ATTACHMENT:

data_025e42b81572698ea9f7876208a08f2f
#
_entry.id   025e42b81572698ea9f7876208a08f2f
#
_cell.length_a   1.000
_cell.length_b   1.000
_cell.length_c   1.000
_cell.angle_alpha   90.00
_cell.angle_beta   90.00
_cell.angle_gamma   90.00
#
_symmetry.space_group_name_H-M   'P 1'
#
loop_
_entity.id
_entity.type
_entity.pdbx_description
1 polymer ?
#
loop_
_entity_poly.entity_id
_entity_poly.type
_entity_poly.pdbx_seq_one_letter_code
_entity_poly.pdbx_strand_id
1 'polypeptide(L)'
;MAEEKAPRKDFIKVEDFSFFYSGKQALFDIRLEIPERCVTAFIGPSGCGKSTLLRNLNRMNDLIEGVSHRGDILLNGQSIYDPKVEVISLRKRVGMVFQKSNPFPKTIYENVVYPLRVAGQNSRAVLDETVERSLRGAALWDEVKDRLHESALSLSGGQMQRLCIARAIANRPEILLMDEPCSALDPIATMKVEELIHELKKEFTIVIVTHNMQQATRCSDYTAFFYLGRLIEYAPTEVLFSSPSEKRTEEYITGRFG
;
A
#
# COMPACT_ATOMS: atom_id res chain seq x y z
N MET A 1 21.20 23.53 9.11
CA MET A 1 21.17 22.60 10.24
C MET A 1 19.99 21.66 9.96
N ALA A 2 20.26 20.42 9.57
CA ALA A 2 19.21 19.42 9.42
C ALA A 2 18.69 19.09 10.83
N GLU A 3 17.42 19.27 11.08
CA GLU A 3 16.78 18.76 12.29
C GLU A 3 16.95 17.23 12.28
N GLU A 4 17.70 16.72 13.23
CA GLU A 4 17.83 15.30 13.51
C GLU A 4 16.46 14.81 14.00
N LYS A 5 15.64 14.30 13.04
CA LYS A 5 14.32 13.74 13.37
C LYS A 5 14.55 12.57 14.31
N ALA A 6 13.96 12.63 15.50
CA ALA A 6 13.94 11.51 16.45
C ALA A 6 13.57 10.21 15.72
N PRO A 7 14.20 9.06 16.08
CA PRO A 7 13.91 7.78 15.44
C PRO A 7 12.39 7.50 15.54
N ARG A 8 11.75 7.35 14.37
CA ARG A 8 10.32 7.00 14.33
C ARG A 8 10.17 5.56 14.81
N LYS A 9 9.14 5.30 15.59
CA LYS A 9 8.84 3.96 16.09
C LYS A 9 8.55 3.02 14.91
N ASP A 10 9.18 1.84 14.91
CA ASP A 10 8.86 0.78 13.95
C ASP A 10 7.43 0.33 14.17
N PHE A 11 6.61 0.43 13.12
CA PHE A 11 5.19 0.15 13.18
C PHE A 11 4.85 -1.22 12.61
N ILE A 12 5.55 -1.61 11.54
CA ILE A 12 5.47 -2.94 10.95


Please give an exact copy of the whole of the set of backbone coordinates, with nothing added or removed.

data_025e42b81572698ea9f7876208a08f2f
#
_entry.id   025e42b81572698ea9f7876208a08f2f
#
_cell.length_a   1.000
_cell.length_b   1.000
_cell.length_c   1.000
_cell.angle_alpha   90.00
_cell.angle_beta   90.00
_cell.angle_gamma   90.00
#
_symmetry.space_group_name_H-M   'P 1'
#
loop_
_entity.id
_entity.type
_entity.pdbx_description
1 polymer ?
#
loop_
_entity_poly.entity_id
_entity_poly.type
_entity_poly.pdbx_seq_one_letter_code
_entity_poly.pdbx_strand_id
1 'polypeptide(L)'
;MAEEKAPRKDFIKVEDFSFFYSGKQALFDIRLEIPERCVTAFIGPSGCGKSTLLRNLNRMNDLIEGVSHRGDILLNGQSIYDPKVEVISLRKRVGMVFQKSNPFPKTIYENVVYPLRVAGQNSRAVLDETVERSLRGAALWDEVKDRLHESALSLSGGQMQRLCIARAIANRPEILLMDEPCSALDPIATMKVEELIHELKKEFTIVIVTHNMQQATRCSDYTAFFYLGRLIEYAPTEVLFSSPSEKRTEEYITGRFG
;
A
#
# COMPACT_ATOMS: atom_id res chain seq x y z
N MET A 1 21.20 23.53 9.11
CA MET A 1 21.17 22.60 10.24
C MET A 1 19.99 21.66 9.96
N ALA A 2 20.26 20.42 9.57
CA ALA A 2 19.21 19.42 9.42
C ALA A 2 18.69 19.09 10.83
N GLU A 3 17.42 19.27 11.08
CA GLU A 3 16.78 18.76 12.29
C GLU A 3 16.95 17.23 12.28
N GLU A 4 17.70 16.72 13.23
CA GLU A 4 17.83 15.30 13.51
C GLU A 4 16.46 14.81 14.00
N LYS A 5 15.64 14.30 13.04
CA LYS A 5 14.32 13.74 13.37
C LYS A 5 14.55 12.57 14.31
N ALA A 6 13.96 12.63 15.50
CA ALA A 6 13.94 11.51 16.45
C ALA A 6 13.57 10.21 15.72
N PRO A 7 14.20 9.06 16.08
CA PRO A 7 13.91 7.78 15.44
C PRO A 7 12.39 7.50 15.54
N ARG A 8 11.75 7.35 14.37
CA ARG A 8 10.32 7.00 14.33
C ARG A 8 10.17 5.56 14.81
N LYS A 9 9.14 5.30 15.59
CA LYS A 9 8.84 3.96 16.09
C LYS A 9 8.55 3.02 14.91
N ASP A 10 9.18 1.84 14.91
CA ASP A 10 8.86 0.78 13.95
C ASP A 10 7.43 0.33 14.17
N PHE A 11 6.61 0.43 13.12
CA PHE A 11 5.19 0.15 13.18
C PHE A 11 4.85 -1.22 12.61
N ILE A 12 5.55 -1.61 11.54
CA ILE A 12 5.47 -2.94 10.95